In recent years, router manufacturers have begun offering routers with height adjustments that can be accessed through the base, when the router is hanging upside down in a router table. This eliminates the cost and complexity of incorporating a router lift into the design to control the height of the bit. These new routers have that built-in.
Inspired by these, a number of writers have published designs for router tables using these new routers that aren't really tables, they're router table tops, meant to be attached to an existing workbench.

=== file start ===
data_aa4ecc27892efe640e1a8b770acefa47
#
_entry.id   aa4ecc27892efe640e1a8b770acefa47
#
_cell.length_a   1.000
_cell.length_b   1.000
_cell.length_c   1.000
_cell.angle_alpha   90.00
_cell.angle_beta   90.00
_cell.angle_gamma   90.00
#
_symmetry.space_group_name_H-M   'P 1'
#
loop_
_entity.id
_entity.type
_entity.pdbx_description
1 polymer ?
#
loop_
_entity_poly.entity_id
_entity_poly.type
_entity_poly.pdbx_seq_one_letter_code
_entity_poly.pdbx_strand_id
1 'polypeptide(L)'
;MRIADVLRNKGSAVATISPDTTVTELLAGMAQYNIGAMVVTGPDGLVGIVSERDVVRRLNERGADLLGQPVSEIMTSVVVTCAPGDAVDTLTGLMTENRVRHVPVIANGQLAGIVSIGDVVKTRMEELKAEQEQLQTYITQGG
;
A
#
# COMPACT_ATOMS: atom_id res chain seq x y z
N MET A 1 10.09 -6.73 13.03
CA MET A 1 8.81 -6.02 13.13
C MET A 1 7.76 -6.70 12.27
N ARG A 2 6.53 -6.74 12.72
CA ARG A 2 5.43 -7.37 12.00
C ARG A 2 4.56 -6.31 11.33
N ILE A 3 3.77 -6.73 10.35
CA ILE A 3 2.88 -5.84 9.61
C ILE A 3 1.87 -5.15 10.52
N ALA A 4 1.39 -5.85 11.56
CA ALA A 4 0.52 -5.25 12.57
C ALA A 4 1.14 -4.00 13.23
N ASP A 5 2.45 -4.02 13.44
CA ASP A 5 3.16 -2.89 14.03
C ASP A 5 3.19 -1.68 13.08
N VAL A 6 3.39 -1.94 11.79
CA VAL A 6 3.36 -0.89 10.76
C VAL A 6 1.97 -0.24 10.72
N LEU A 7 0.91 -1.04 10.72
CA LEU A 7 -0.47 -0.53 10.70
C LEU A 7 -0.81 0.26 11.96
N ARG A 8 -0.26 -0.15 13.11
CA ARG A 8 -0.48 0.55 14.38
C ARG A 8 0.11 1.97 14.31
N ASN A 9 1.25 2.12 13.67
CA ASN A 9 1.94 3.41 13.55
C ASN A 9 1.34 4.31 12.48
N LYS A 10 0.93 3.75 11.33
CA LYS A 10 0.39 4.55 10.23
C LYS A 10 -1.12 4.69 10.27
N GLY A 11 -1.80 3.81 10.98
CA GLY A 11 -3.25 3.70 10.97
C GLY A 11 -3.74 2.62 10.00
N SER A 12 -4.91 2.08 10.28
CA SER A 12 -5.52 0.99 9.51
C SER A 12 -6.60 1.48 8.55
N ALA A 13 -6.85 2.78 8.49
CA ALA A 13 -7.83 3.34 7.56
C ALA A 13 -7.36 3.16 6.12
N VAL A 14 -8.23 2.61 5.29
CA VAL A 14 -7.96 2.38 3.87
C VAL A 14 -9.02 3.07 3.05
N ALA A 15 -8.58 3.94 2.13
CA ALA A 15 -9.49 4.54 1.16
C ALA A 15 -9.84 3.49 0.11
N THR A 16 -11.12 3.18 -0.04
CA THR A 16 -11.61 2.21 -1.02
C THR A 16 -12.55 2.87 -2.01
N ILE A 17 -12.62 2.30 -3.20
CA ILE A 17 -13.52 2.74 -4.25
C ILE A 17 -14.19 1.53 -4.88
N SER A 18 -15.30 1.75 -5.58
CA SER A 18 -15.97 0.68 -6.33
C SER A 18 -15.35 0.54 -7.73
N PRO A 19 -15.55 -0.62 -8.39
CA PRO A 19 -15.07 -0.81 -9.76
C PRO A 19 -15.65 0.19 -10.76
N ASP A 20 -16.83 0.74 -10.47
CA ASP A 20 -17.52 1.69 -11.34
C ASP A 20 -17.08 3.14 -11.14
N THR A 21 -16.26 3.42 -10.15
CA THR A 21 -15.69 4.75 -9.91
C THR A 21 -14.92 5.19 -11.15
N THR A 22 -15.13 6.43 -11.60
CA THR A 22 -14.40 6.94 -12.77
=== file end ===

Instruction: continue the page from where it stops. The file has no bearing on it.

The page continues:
Bench-Mounted Router Table
Stow-and-Go Router Table
Stow-Away Router Table
When I was building my own Real Woodworker's Workbench, I had to buy a second router. I decided to buy one with an integrated lift, and to use it to build a router-table attachment for my bench, similar to those described above.
It took me longer to get around to it than I had planned, but a few weeks ago I finally got started.
I made it out of a 24"x48" piece of 3/4' Melamine-coated particle board, with a 3/4' backing of Medium Density Fiberboard (MDF), using a commercially purchased insert plate and fence. Melamine provides a slick, smooth, easily-cleaned surface, which makes it a pretty good choice for a top. 3/4' isn't enough to prevent bending, though, and the fiberboard core isn't as dense as MDF, hence the MDF backing.